A federal appeals court on Friday upheld a ruling that vaccines are not to blame for autism.
The U.S. Court of Appeals for the Federal Circuit upheld a decision last year by a special vaccine court, which concluded there's little if any evidence to support claims of a vaccine-autism link.
Scientist years ago reached that conclusion, but more than 5,500 families sought compensation through the government's Vaccine Injury Compensation Program.
Friday's ruling came in the case of Michelle Cedillo of Yuma, Ariz., who is disabled with autism, inflammatory bowel disease and other disorders that her parents blame on a measles vaccine given at 15 months.
In the 2009 ruling Special Master Denise Vowell wrote that the evidence "is weak, contradictory and unpersuasive. Sadly, the petitioners in this litigation have been the victims of bad science conducted to support litigation rather than to advance medical and scientific understanding" of autism.
In its ruling Friday the appeals panel said "we have carefully reviewed the decision of the special master and we find that it is rationally supported by the evidence, well-articulated, and reasonable. We, therefore, affirm the denial of the Cedillos' petition for compensation."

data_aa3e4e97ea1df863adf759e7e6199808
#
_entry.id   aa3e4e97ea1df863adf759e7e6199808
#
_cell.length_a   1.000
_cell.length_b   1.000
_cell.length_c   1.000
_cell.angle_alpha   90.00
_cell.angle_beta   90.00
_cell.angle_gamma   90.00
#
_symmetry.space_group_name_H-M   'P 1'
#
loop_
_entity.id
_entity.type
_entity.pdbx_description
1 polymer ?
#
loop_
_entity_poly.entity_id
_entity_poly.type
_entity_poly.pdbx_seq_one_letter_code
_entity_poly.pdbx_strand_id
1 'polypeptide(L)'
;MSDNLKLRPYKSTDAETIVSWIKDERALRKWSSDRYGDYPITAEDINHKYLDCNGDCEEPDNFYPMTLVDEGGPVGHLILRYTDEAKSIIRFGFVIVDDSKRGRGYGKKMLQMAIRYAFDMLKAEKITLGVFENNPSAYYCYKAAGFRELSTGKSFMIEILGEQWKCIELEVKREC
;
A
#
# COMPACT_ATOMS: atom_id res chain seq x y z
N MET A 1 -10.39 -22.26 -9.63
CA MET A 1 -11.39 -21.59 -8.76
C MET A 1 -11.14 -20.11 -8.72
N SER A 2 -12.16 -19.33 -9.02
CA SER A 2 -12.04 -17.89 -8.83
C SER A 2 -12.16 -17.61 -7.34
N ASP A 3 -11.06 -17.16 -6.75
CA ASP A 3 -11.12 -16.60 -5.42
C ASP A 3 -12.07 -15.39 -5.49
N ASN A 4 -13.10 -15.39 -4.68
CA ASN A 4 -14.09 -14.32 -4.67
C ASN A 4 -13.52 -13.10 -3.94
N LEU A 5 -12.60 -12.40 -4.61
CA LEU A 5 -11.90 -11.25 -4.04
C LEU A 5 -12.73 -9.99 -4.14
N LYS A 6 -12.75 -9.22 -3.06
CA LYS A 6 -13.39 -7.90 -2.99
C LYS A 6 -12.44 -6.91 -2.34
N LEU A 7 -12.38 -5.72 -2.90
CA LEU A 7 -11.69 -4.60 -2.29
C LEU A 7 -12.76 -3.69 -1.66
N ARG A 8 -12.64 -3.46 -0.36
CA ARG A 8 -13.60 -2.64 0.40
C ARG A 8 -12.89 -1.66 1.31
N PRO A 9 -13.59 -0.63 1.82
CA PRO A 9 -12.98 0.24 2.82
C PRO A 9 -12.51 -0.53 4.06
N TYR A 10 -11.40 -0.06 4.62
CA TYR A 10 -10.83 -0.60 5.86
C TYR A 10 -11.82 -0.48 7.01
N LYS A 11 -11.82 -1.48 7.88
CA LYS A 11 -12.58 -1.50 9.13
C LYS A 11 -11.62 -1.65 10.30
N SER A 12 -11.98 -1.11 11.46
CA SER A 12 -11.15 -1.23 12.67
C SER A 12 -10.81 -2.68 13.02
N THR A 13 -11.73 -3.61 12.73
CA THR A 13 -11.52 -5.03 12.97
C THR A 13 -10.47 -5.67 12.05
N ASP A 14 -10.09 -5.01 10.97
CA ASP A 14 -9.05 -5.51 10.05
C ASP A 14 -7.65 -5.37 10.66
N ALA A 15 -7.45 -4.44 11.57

As we wrote in 2007, the case of Michelle Cedillo was like many that have resulted in vaccine claims, with healthy babies changing drastically after vaccines were administered. "Words alone cannot explain the trauma of watching your only child's health deteriorate to such a degree before your eyes," her mother Theresa told Legal Times before the court proceeding began.
Judge Timothy Dyk, writing for a three-judge federal circuit panel, said that "Michelle's development was indeed very abnormal," but not right after the vaccine was administered. Much of the ruling deals with the scientific evidence offered by both sides in the lengthy proceeding before the special master. Dyk said the government's failure to seek documentation of one expert's findings was "troubling," but "does not justify reversal."
Joined by Judges Pauline Newman and Richard Linn, Dyk concluded that the special master's report in the Cedillo case was "rationally supported by the evidence, well-articulated, and reasonable." In May, the federal circuit issued a similar ruling in another of the autism test cases, Hazlehurst v. HHS.